What’s in a Name?

Some of you may wonder why I have chosen this particular title for my blog. The following shares a little insight.

When my Colombian father read a Greek Mythology book in his youth he read about the goddess “Ariadne”. He loved the name so much that he decided right then and there that someday he would name a daughter Ariadne. Fast forward to when I was born when he anointed me with the name Ariadne. Fortunately for him, my mother approved of the name as well. Ariadne is a relatively easy name to pronounce in Spanish and other languages. It is completely phonetic with every letter pronounced. However, English speaking Americans have great difficulty with its pronunciation.  Some dictionaries show its pronunciation as “air-ee-ad’-nee”. I prefer “ah-ree-odd-nee”.

I remember clearly my first day of kindergarten in the US, when my father said to me, “Don’t let anyone shorten your name or mispronounce it”. As many international folks know, shortening names or using nicknames is a very common practice in the US.  And so started my quest to ensure that no one would nickname me or mispronounce my name. I have spent my whole life politely correcting, acquaintances, teachers, bosses, friends and even distant relatives. And when asked, what do you use for short, I respond with a smile, “Ariadne”.

I have always loved my name. It is so unique, that I have only met one Ariadne in my lifetime and that was just this year at age 50. She is my daughter’s classmate of Greek decent. The name Ariadne is still very uncommon. There are many variations to the mythology story. The quick version I like to tell on elevator rides when someone sees the name on my name tag and asks for its meaning is:

“There was a town in Crete where King Minos ruled. His daughter was Ariadne. Ariadne was the keeper of the labyrinth of the town. In this labyrinth lived a Minotaur, a half bull half human monster. Anyone who entered the labyrinth was either killed by the Minotaur or got lost in the labyrinth. Ariadne’s boyfriend, Theseus, decided to go into the labyrinth to kill the Minotaur. Ariadne gave Theseus a roll of thread, so that he could mark his path as he navigated the labyrinth. He killed the monster but most importantly found his way out by following the path he had marked with the thread. Ariadne and Theseus escaped to Naxos together but soon Theseus abandoned her. Ariadne then married Dionysus, the God of Wine. At their wedding, Dionysus gave her a crown of jewels as a gift. When Ariadne died, he threw the crown into the heavens, and a constellation was formed, the constellation of Corona Borealis. THE END”

… And as the elevator doors open I say goodbye to my curious acquaintance, who is standing there wondering how he got way more than he bargained for, when he asked for the meaning of my name.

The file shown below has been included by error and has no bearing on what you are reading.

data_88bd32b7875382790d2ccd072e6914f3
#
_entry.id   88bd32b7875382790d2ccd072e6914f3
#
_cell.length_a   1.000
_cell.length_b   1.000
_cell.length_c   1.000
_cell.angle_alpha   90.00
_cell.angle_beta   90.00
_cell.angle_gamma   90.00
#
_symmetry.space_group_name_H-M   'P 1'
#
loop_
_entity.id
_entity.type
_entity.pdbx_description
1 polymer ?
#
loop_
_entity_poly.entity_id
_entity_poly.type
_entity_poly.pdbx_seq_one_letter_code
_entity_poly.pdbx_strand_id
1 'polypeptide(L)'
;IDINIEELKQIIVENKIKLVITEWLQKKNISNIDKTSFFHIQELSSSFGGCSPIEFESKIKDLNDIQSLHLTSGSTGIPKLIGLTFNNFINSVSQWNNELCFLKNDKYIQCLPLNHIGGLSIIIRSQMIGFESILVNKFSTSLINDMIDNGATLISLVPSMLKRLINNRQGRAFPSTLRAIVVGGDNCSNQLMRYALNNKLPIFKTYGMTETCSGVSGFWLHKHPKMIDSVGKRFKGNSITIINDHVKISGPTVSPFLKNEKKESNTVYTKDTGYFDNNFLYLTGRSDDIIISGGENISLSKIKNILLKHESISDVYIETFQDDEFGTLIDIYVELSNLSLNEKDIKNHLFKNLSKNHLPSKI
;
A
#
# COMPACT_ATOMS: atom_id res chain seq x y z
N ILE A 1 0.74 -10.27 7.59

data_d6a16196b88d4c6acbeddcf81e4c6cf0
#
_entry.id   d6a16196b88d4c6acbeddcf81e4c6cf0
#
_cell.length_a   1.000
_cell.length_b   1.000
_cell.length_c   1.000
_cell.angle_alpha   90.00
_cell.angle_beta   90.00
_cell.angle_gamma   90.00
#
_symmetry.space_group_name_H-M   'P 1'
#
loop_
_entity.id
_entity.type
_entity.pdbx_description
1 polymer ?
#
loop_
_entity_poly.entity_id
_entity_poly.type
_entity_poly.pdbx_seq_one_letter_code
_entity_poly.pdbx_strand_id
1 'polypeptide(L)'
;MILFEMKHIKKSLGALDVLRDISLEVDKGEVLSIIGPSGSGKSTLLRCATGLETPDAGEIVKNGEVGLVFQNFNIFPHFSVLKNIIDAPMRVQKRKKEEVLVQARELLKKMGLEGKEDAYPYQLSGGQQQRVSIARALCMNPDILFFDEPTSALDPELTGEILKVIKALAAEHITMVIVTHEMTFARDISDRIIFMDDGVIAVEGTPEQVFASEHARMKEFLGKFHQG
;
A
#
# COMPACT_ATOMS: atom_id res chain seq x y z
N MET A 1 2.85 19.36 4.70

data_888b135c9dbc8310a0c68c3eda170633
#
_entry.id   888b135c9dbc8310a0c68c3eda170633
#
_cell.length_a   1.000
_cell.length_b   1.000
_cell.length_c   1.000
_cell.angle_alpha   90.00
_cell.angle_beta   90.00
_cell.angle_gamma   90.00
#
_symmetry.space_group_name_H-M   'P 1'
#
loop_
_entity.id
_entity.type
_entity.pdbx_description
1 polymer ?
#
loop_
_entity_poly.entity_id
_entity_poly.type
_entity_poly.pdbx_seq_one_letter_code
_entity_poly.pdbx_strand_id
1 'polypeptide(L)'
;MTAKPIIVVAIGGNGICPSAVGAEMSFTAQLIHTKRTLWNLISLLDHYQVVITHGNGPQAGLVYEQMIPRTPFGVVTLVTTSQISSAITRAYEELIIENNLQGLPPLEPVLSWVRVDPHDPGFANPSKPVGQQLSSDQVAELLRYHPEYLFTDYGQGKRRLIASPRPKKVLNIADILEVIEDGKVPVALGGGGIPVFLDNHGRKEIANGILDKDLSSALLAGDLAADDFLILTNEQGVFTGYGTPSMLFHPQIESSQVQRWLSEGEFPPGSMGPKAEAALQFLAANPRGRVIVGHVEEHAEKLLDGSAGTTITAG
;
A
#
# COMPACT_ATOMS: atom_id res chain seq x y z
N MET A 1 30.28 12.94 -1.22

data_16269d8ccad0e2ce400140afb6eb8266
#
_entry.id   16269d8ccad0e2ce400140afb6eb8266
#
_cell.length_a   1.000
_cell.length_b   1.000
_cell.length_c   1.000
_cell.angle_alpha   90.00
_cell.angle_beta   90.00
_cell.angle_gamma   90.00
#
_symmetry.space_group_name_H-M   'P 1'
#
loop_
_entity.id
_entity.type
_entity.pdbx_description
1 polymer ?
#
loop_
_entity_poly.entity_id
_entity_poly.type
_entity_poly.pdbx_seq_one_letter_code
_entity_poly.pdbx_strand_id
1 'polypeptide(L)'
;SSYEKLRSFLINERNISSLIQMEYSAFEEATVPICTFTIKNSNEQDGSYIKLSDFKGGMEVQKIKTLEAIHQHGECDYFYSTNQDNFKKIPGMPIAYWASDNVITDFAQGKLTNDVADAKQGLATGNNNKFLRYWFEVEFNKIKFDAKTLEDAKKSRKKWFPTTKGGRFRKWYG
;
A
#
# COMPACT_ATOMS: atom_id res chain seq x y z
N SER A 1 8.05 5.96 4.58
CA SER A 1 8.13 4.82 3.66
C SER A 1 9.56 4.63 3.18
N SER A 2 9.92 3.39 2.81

A Floral Labyrinth

There is a spiritual significance attached to the name as well. One source says that Ariadne signifies wisdom in womanhood, and the thread she carries symbolizes knowledge and intelligence. The Labyrinth is considered an ancient symbol of wholeness. Finding the path to its center and returning corresponds to finding one’s life purpose. The thread is the tool that helps you accomplish this.  Plato said the labyrinth represented the physical world and the thread the connection from the physical world to the spiritual world. In Hinduism, Ariadne’s Thread is called Antakharana and represents the fine line that divides matter from the realm of divinity. Antakharana is the force through which one reaches serenity, courage, and happiness.

I also recently researched the difference between the words labyrinth and maze. In some sources, these two words are used interchangeably. However, some scholars like to make a differentiation between the two as follows:

– A labyrinth has only one path to the center. The path can be winding and complex. A labyrinth is unicursal, one path with no dead ends or branches.

– A maze is multicursal having multiple solutions. The maze can have many paths, dead ends, branches, and many exits to emerge from.

I like to use the metaphor of life as a labyrinth. I like to think that we all have a purpose; the center of the labyrinth, and that living our daily life is the navigation through that labyrinth. However, we can also look at life as a maze, and depending on how we navigate it we can choose a different outcome.  The metaphor of life as a labyrinth is strong since sometimes we feel we are walking in circles, aimlessly, trying to navigate its challenges. Perhaps I am in agreement with those who feel the words are interchangeable. Either way, I am a strong believer that the collective experience of many serves as an invaluable guide to others. And it is my hope that this blog, Ariadne’s Thread, serve as a tool, be it as a guide or simply as a form of entertainment to readers who are also navigating their own labyrinth.  In essence, we are all trying to appreciate life’s challenges as adventures, solving the puzzle, finding the center of the labyrinth and more importantly, finding the path back.

The Path

Join me in this Journey.

And by the way, if you are planning on naming a child, choose wisely because

Words have meaning and names have power.

Author Unknown